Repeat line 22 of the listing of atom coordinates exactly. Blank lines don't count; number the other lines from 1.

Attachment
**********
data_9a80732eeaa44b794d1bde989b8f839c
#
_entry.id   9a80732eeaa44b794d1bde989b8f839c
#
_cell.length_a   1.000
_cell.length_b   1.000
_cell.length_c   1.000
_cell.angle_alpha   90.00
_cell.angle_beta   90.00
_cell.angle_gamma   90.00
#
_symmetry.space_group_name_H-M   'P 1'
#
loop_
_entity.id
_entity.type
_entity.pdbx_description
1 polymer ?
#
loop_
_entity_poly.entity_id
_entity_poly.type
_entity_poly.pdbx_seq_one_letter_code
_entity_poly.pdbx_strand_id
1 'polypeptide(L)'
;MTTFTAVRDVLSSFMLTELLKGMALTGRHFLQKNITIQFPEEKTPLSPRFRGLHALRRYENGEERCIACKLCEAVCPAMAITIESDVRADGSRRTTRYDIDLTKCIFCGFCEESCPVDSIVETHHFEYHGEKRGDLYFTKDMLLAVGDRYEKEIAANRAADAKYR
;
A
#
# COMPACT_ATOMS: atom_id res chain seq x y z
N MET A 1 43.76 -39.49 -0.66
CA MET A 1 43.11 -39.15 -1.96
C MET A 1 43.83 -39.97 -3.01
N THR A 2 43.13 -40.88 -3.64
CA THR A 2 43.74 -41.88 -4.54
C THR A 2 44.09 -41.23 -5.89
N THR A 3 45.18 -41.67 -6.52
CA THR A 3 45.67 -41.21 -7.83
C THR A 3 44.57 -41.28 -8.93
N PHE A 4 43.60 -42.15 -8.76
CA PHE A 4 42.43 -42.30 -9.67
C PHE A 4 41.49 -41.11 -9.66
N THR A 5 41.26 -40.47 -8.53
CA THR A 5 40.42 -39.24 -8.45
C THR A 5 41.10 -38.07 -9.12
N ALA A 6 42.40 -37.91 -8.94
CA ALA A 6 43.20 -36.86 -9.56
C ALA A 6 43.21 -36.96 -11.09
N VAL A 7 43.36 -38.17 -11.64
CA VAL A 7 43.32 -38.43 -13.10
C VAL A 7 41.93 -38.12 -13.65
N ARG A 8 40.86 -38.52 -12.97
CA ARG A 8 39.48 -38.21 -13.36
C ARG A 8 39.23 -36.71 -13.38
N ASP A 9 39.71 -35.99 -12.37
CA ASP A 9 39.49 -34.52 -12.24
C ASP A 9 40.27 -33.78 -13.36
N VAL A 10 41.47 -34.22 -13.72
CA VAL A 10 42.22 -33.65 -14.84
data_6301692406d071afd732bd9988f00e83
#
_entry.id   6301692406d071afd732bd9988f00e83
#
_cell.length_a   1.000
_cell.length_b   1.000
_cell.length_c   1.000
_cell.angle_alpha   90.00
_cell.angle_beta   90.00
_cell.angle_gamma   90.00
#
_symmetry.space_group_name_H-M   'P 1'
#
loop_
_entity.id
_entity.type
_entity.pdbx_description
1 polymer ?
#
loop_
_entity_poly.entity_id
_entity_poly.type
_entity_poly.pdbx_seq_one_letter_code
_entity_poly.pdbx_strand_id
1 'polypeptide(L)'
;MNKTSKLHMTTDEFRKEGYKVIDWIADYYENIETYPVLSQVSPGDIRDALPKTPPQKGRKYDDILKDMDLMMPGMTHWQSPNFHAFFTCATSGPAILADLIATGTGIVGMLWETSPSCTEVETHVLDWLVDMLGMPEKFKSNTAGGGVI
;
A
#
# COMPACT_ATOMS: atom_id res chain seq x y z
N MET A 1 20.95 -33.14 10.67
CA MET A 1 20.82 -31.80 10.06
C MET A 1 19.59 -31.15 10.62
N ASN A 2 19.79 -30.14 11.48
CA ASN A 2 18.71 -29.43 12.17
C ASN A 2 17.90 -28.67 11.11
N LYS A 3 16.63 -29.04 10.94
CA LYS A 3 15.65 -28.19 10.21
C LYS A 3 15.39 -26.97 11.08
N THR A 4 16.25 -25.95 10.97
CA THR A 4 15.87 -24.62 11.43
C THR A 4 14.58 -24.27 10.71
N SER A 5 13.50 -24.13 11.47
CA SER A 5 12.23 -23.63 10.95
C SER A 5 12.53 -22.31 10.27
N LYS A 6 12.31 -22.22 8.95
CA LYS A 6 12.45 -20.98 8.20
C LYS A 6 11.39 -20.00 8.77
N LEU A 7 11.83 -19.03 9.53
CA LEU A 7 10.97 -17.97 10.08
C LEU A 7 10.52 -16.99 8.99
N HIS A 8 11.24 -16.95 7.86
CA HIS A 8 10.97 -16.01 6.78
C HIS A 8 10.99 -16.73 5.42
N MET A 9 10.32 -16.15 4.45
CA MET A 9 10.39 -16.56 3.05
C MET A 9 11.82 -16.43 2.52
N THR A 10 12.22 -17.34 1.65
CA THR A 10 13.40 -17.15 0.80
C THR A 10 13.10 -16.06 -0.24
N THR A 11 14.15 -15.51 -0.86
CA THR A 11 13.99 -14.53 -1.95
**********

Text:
_entity_poly.type